BRAHMS Symphony No 2 (Järvi)
Orchestrally speaking, these are performances of refinement and style; rarely have I heard the poco sostenuto end to the Second Symphony’s third-movement Intermezzo so beguilingly phrased and timed. Yet, beautifully articulated as they are, these are performances that rarely travel far beyond the notes.
With the two overtures, Järvi’s lack of experience as a theatre conductor may be a factor. Brahms’s students are surely more richly drawn, and deserve to be better characterised, than they are in this spick and span account of the Academic Festival Overture. And that’s the easier of the two; for as Sir Adrian Boult once remarked, the Tragic Overture, though not difficult to play, is unusually difficult to ‘bring off’.
I think here of the central development, where Brahms halves the tempo and conjures a mood reminiscent of those lines in Robert Frost’s ‘Birches’ about the times when he is ‘weary of considerations’ and ‘life is too much like a pathless wood’. Not that everyone sees meaning here. No less a Brahmsian than Karl Geiringer thought the entire overture ‘colourless’. If you share such misgivings, Järvi’s performance might be for you.
No one has claimed that the Second Symphony lacks colour. Here the inner movements are beautifully done but in the finale one is aware (not for the first time) of a worrying lack of weight in the string sound and the sound palettes they can draw on. How, for example, does one create the grey, before-dawn chill of the più tranquillo which prefaces the finale’s recapitulation if the entire movement has been so sparingly painted, more an essay in grisaille than a painting in oils? And this has knock-on effects. How can the all-important trombones bring to the symphony’s jubilant end the weighty tones the great Brahms orchestras in Vienna, Berlin and Leipzig are licensed to unleash?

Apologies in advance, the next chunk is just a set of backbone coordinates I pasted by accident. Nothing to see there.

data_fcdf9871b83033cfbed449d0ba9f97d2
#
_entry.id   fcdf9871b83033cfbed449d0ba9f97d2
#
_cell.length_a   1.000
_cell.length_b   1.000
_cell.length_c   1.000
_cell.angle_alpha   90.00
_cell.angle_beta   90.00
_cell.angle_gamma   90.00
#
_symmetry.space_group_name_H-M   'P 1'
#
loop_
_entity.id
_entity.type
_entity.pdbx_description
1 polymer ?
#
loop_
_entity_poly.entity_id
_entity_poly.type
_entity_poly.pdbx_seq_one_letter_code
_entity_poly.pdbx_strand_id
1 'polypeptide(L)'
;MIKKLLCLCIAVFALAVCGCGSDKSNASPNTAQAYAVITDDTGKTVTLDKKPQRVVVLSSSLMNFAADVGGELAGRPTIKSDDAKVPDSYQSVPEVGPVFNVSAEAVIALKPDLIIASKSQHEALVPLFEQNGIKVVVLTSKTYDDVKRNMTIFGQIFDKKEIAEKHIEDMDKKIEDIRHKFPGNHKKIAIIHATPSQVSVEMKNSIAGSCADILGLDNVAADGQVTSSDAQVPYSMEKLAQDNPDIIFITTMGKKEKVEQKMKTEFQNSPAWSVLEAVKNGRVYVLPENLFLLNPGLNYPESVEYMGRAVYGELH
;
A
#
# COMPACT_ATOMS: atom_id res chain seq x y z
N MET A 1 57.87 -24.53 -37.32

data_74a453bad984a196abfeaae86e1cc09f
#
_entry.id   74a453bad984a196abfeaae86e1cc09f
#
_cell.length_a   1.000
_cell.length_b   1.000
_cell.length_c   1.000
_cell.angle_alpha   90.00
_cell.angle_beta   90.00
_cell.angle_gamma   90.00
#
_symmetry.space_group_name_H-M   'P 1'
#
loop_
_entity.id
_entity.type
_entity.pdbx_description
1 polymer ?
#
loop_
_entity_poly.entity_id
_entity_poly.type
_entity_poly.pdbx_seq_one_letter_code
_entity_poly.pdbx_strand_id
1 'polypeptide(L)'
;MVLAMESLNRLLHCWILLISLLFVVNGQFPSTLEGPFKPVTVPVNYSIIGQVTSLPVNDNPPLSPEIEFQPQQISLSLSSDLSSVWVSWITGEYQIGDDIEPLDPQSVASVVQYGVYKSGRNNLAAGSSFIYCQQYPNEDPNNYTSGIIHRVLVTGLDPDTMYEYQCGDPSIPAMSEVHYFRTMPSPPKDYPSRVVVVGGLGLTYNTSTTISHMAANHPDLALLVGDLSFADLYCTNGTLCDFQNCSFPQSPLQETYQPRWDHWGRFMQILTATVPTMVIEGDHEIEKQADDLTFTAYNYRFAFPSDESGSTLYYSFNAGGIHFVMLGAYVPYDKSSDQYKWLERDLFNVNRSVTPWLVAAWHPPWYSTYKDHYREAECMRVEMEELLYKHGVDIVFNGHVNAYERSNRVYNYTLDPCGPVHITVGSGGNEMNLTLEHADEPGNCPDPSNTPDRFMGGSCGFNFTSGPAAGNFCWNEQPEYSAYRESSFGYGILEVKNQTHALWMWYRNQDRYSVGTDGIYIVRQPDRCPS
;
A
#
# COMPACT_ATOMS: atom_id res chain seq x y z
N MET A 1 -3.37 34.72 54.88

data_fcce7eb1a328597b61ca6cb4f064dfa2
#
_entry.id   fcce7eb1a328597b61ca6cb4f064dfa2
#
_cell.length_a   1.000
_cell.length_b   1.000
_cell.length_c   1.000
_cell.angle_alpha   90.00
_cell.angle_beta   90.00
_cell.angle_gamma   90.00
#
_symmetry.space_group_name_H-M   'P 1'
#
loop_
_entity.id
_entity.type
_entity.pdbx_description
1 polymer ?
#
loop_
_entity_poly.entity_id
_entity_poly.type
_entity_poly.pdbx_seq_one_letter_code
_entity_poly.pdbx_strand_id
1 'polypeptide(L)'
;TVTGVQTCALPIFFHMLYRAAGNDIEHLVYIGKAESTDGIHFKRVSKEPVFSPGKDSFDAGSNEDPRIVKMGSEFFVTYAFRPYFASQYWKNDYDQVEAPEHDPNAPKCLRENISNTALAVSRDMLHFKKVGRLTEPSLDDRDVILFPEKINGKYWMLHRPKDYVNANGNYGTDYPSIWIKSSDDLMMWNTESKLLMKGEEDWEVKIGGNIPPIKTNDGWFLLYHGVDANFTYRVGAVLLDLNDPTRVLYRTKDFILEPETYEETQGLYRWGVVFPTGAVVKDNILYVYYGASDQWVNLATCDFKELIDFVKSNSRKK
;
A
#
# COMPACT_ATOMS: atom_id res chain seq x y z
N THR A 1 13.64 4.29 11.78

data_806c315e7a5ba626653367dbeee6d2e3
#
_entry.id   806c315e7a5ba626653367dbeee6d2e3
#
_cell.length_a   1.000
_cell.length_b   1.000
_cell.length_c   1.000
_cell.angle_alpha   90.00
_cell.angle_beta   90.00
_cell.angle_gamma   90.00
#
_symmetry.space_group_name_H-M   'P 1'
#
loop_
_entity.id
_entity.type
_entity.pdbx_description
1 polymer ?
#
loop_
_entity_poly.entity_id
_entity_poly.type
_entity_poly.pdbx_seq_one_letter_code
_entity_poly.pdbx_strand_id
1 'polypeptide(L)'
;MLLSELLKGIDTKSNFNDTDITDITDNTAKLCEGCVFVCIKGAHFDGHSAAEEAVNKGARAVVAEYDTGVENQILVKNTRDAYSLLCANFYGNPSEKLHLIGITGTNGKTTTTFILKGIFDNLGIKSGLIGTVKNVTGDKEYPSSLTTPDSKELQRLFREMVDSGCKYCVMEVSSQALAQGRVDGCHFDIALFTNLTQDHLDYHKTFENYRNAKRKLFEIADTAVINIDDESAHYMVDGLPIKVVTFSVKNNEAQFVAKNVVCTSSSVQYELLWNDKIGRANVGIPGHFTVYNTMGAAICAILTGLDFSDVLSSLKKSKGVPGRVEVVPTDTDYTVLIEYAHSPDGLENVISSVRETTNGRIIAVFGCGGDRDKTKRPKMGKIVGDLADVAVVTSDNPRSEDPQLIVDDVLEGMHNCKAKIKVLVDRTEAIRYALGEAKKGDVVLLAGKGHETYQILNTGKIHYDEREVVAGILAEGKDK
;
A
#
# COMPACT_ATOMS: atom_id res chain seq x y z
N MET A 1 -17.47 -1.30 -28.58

The opening movement poses other questions. Is this Eden and, if so, what are we to make of Brahms’s evident sense of troubles within? In Järvi’s case, not a lot. His is an essentially lyrical view of the music, one that’s reinforced by his decision to double the length of the mainly lyric exposition by taking the first-movement repeat. By the time we reach the great horn threnody near the movement’s end, it’s not entirely clear why it’s there, such has been the downplaying of the movement’s stormier developments.